October 31, 2006

Higher Education, Part I

Boyfriend and I are taking a community education class titled Writing a Novel Later in Life. It isn’t time consuming in that the entire course consists of two sessions of one hour each. It’s not a drain on our finances either - $15 each. “Why not?” we asked each other. “It will give us an excuse to get out of the house.”

We’ve both had aspirations of writing a novel, but I would say we are hardly “later in life” as the course title suggests. Come to find out, Boyfriend actually has a story to tell. I just want to quit my job with hopes of becoming the next Stephen King or Danielle Steele.

I had no expectations regarding the course content. What could the instructor possibly have to say in a total of two hours that would inspire me to become a novelist overnight? With half of the two-session course is over, and I can safely say, “not much.”

I don’t mean to speak negatively about the kindly retired psychologist who successfully wrote and published a 450-page novel in his 60s. Kudos, Dr. Author! Really, I think his efforts and relative success are impressive. But there are some factors in this continuing education experience that seem almost comical.

For instance, Dr. Author can barely speak above a whisper, which is usual for a man as hard of hearing as he is. A good thing for him: there are only six of us in class. The small class size is somewhat of a relief to me in that we won’t have to break into small groups to discuss anything. I’ve always hated that teaching technique and attributed it to laziness on the teacher’s part.

The class members are quite varied too. We range in age from 30 to 75. One woman made sure we all knew she is on disability, and she talked to the instructor as if he was a retarded child. There is a man who just found a Canadian publisher for his novel; apparently his work is just so controversial no publisher in the United States would dare touch it. Another guy is a sheet metal worker/musician/song writer who wants to write a novel based on his extreme political and religious opinions. Another woman has aspirations of becoming a ghost writer. What that entails I’m not really sure, but I believe people ought write and take credit for their own work, bad or good. Then there’s me and Boyfriend, who just want a jump start into a realm of art about which we’ve both fantasized.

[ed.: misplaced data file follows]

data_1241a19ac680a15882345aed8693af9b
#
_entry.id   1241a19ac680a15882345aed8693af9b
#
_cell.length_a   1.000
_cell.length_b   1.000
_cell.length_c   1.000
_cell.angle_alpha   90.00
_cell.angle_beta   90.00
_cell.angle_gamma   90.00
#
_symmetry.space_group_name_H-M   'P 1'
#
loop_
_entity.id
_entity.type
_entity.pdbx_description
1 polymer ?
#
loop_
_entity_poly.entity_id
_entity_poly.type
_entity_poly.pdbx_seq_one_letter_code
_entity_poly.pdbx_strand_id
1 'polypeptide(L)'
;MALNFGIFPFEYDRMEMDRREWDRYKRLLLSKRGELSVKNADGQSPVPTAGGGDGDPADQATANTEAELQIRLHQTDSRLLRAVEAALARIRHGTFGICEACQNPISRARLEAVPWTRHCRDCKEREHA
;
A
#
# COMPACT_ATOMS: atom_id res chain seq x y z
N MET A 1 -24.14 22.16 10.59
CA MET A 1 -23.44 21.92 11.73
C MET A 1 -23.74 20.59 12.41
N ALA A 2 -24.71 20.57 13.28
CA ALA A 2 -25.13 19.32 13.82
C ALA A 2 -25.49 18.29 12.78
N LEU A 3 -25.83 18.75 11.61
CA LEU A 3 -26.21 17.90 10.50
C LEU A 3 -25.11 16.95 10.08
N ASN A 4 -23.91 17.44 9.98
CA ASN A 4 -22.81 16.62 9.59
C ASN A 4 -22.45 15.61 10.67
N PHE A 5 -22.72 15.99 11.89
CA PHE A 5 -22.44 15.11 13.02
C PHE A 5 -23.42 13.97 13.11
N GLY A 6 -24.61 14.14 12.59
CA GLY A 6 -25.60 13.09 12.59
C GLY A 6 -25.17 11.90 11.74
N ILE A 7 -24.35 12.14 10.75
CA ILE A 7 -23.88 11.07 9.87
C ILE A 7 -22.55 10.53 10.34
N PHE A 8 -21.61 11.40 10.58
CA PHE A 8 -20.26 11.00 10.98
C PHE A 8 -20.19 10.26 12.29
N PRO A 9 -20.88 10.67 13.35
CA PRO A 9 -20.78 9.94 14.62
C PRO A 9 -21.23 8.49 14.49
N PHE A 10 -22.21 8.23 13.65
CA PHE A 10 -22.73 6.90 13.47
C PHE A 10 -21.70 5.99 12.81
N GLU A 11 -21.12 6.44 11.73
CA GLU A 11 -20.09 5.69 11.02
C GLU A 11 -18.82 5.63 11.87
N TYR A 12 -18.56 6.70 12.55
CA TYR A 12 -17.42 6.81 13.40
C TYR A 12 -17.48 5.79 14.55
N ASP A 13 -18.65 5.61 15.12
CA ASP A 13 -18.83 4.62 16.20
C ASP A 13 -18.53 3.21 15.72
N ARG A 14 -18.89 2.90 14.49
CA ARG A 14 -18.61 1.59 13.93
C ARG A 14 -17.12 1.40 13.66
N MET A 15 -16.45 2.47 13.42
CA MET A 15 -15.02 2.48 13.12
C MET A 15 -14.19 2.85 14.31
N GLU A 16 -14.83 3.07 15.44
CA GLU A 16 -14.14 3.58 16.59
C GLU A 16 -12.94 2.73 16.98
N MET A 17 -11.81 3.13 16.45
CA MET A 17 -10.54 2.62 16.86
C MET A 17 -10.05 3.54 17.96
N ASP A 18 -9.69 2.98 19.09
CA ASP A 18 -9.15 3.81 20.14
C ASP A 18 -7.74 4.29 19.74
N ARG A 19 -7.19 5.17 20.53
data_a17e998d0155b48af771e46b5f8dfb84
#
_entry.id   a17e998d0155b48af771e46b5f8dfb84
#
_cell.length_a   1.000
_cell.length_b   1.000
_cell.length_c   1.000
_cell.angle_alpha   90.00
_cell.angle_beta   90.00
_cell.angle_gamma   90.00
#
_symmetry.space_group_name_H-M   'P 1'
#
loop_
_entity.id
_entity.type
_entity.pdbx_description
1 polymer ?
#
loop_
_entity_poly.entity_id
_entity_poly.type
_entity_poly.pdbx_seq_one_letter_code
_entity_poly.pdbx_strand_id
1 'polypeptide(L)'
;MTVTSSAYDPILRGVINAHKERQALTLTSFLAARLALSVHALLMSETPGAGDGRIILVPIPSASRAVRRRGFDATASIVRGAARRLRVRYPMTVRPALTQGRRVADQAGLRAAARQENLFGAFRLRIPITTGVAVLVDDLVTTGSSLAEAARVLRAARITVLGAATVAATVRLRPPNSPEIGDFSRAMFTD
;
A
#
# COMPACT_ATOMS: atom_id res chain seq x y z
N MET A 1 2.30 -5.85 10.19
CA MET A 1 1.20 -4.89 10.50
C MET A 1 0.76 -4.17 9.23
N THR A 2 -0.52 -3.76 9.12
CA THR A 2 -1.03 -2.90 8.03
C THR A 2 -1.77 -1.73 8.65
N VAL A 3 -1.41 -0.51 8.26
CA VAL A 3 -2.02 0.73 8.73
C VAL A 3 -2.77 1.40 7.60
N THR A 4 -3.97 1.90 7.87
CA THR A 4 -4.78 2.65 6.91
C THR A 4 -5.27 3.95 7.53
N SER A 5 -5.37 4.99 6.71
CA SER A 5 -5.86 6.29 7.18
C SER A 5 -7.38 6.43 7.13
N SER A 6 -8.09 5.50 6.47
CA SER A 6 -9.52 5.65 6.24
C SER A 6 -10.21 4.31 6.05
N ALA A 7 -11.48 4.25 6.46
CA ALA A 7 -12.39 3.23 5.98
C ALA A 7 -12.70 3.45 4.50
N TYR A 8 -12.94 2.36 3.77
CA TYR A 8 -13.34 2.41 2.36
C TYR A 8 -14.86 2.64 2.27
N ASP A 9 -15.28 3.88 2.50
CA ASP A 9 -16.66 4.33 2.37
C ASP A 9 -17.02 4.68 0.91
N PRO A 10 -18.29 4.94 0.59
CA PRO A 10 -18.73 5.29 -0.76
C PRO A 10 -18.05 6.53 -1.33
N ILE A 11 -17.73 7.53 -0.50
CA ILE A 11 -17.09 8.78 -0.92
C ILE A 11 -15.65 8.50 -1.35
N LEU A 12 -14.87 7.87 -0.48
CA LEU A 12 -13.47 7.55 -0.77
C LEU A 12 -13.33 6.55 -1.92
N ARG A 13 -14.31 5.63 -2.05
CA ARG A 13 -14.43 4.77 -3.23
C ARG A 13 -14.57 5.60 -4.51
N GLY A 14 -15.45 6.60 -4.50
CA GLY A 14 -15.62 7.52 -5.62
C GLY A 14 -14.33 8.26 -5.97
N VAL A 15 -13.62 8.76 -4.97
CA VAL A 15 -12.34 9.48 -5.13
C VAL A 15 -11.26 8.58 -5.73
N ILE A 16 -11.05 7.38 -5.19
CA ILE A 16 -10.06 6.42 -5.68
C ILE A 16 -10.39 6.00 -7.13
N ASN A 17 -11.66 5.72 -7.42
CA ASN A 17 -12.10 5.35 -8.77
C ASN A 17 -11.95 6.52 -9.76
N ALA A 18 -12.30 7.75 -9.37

We spent the hour listening to the instructor tell his story. The course could have been titled How I Did It. He seems very proud of his book, as he brought a copy of it with him and held it up several times for us to see. I can’t say this is a class as much as it is a man telling a story about how he wrote a novel later in life. I am fairly certain I will know no more about the technicalities of writing a novel after listening to his story than I did before I signed up.

Listening to this soft-spoken man did stir something in me, though. He has a passion for his story and had the balls to put it on paper and publish it himself. I admire him for doing that. And seeing the pride in his eyes when he talks about his accomplishment made me feel privileged – like how I would feel if my grandpa was telling me a secret. I’m happy to be one with whom he is sharing his story.

At the starting block of National Novel Writing Month (NaNoWriMo) I am indeed inspired just a tad further by the instructor who spoke to us last night. Next week we meet again. What he’ll talk about then is completely beyond me. In fact, he asked his class of six that topics we would like him to cover in the next session. Maybe we should just break into small groups.

October 30, 2006


I smell like Parmesan cheese. This can't be good.

October 26, 2006

Max, I'm Ready For My Close-Up

It looks like Alex Kuczynski, New York Times writer, is trying to start a new trend. Aging authentically. She saw the light when a Restylane treatment to her lip had gone bad. The most unfortunate part of the story is the fact that she was conflicted over whether to go to the "skin-rejuvenating session" with her plastic surgeon or to the funeral of a close friend. See the story here.